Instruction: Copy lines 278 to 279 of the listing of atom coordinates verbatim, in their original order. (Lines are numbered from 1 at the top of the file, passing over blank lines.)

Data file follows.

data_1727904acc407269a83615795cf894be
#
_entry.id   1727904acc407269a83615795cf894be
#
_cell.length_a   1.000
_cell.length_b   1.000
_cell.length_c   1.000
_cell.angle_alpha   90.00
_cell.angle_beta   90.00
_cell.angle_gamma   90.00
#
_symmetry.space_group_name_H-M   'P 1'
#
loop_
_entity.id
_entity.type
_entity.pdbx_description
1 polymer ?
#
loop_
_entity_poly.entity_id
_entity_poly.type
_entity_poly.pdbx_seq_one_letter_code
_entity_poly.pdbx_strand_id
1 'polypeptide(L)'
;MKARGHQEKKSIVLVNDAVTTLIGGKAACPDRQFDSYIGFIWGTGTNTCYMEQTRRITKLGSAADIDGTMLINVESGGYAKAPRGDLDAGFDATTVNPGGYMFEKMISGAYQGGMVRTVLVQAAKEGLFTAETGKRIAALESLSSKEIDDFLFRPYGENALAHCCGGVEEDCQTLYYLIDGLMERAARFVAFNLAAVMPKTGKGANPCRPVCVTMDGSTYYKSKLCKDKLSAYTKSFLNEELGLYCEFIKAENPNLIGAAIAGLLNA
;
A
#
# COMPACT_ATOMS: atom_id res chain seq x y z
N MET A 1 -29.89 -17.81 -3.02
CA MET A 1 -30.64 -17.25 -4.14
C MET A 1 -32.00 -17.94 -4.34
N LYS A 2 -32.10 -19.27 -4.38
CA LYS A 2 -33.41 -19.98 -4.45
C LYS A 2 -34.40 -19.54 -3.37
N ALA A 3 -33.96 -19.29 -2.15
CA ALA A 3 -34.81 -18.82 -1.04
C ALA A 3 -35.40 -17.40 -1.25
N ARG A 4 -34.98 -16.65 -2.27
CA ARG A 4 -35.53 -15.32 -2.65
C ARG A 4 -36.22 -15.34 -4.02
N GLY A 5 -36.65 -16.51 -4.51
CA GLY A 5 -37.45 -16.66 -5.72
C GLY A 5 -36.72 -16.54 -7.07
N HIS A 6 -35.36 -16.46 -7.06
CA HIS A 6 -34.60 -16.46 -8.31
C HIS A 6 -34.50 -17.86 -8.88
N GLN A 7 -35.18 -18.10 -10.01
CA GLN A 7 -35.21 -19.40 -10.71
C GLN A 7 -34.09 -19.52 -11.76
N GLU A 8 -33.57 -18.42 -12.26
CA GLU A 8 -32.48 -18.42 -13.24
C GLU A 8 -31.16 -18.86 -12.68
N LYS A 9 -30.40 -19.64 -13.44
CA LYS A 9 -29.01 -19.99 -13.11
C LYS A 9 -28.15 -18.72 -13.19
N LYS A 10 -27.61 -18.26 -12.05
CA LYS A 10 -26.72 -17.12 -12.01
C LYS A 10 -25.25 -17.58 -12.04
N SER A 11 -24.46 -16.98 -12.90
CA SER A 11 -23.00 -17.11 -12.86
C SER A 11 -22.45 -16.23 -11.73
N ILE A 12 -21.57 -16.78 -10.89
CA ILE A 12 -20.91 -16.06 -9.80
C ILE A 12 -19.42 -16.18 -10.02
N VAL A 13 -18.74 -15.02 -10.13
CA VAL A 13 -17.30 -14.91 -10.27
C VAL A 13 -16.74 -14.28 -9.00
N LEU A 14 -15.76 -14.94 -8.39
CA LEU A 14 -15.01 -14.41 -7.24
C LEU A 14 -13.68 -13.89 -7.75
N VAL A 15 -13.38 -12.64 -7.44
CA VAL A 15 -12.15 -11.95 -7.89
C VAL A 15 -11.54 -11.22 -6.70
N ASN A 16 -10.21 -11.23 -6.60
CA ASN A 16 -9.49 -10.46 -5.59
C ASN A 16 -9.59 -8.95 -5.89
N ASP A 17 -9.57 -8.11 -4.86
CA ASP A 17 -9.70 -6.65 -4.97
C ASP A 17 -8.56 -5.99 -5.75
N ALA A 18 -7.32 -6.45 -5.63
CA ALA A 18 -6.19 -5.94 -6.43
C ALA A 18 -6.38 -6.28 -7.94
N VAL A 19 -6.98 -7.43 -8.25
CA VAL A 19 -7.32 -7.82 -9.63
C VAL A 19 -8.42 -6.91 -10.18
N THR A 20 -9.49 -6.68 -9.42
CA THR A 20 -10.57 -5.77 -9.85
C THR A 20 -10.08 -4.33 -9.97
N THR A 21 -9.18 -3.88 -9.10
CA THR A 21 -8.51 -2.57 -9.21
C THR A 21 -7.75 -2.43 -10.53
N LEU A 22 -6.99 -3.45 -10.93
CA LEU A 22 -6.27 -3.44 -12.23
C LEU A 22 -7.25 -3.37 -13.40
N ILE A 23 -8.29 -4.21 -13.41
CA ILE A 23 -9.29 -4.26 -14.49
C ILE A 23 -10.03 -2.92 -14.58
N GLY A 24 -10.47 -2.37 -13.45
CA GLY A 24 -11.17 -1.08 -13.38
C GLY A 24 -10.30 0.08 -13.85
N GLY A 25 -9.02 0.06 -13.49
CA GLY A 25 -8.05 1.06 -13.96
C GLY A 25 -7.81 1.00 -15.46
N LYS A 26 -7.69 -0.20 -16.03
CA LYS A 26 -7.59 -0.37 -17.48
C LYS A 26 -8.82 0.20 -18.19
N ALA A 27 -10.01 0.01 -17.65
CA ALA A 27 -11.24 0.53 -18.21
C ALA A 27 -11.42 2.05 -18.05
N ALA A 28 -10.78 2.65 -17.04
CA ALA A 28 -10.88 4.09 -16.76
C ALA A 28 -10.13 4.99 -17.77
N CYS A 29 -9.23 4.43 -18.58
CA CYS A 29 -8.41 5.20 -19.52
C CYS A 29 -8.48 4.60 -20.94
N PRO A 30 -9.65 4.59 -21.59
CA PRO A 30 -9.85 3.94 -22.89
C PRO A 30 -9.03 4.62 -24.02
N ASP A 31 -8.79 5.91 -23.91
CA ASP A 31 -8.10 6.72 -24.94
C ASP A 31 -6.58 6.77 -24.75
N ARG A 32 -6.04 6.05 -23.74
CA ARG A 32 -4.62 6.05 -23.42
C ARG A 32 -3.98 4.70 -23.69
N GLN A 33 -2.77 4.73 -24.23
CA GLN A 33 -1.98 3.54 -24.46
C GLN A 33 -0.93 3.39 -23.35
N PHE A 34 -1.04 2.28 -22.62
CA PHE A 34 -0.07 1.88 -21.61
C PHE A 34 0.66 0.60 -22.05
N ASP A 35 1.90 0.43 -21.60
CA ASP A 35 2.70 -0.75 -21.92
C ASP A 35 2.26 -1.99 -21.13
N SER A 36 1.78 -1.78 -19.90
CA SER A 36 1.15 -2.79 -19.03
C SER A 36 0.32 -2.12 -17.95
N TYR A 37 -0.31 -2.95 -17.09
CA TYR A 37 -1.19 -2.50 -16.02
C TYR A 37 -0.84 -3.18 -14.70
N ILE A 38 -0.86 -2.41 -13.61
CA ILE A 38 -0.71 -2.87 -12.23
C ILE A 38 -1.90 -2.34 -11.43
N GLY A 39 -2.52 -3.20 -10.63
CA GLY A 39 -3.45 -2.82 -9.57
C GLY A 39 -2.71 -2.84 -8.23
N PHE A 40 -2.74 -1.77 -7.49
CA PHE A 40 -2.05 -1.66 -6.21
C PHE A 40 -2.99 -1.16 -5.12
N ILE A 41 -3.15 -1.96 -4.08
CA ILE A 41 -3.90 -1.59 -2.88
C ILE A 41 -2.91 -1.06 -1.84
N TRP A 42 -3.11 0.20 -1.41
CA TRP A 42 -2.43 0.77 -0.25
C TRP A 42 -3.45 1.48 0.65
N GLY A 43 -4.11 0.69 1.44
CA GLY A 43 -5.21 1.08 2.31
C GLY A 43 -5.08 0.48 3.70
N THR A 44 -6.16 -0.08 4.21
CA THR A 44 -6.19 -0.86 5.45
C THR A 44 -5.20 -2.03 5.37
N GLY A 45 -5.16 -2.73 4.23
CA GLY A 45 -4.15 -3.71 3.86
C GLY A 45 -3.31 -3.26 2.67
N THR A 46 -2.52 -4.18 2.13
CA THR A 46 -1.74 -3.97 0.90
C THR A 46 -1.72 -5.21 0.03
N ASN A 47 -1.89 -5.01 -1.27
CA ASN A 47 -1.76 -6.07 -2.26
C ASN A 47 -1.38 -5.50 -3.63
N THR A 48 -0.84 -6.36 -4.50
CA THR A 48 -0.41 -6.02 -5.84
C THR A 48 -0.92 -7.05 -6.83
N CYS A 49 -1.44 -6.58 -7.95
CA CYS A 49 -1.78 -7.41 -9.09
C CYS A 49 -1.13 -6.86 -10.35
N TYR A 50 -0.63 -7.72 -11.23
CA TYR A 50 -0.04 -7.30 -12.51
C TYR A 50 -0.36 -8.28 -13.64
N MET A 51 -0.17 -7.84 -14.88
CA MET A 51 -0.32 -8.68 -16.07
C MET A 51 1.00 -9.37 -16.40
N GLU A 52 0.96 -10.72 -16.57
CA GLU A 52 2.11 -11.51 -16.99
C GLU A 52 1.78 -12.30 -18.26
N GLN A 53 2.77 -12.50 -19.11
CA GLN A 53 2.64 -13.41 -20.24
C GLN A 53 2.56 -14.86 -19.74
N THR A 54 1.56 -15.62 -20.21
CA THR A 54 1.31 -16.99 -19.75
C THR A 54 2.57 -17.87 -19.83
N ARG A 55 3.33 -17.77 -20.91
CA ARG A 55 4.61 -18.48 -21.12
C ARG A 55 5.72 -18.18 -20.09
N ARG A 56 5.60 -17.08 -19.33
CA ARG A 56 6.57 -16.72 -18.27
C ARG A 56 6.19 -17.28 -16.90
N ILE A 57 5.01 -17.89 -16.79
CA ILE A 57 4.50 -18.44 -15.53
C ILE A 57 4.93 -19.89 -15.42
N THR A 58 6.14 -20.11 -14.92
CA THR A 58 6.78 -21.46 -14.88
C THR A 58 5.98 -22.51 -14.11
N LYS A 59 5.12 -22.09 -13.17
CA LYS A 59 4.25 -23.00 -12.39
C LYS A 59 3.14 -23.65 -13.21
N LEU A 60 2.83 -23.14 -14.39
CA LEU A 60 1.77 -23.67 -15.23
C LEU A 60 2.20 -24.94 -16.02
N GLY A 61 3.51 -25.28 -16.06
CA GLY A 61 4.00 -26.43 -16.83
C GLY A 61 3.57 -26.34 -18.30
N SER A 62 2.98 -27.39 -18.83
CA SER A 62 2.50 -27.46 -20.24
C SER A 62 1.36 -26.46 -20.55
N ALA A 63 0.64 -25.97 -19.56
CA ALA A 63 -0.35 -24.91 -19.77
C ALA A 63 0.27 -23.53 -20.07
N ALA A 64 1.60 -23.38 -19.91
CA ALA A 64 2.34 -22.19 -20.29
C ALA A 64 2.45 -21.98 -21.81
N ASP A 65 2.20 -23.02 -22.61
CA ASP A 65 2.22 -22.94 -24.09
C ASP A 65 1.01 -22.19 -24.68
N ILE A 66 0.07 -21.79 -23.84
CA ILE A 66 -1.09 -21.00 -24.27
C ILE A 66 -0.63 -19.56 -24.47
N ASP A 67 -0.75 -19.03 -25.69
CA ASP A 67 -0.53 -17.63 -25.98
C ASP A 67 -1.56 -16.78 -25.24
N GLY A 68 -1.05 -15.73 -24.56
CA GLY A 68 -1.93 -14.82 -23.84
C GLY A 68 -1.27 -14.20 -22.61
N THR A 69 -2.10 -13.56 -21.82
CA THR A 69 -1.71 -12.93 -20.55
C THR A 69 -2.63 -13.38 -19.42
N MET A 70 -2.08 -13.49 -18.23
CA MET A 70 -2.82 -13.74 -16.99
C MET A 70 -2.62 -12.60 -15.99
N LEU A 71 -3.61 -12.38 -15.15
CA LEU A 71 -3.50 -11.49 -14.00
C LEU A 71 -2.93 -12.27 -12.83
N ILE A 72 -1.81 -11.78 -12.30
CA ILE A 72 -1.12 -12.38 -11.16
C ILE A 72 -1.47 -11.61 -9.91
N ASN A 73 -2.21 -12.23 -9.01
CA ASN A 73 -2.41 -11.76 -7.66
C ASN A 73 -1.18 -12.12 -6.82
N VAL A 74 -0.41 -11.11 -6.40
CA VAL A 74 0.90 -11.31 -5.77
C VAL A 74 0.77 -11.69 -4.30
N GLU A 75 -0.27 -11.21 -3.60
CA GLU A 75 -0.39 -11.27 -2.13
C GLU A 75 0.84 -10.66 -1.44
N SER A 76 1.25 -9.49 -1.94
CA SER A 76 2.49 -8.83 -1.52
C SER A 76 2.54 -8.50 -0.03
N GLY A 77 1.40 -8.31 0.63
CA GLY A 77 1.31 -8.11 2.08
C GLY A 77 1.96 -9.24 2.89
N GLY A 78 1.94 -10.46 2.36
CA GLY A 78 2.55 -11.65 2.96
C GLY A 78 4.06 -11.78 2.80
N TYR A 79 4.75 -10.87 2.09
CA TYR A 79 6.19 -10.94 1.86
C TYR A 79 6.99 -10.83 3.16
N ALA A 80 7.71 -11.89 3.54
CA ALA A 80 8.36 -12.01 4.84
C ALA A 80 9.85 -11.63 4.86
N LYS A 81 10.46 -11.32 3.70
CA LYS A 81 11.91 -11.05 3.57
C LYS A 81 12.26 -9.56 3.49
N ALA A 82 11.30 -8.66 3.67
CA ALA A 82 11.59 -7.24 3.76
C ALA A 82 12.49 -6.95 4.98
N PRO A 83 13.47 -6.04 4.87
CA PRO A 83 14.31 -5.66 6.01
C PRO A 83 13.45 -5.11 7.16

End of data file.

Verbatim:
CA PRO A 83 14.31 -5.66 6.01
C PRO A 83 13.45 -5.11 7.16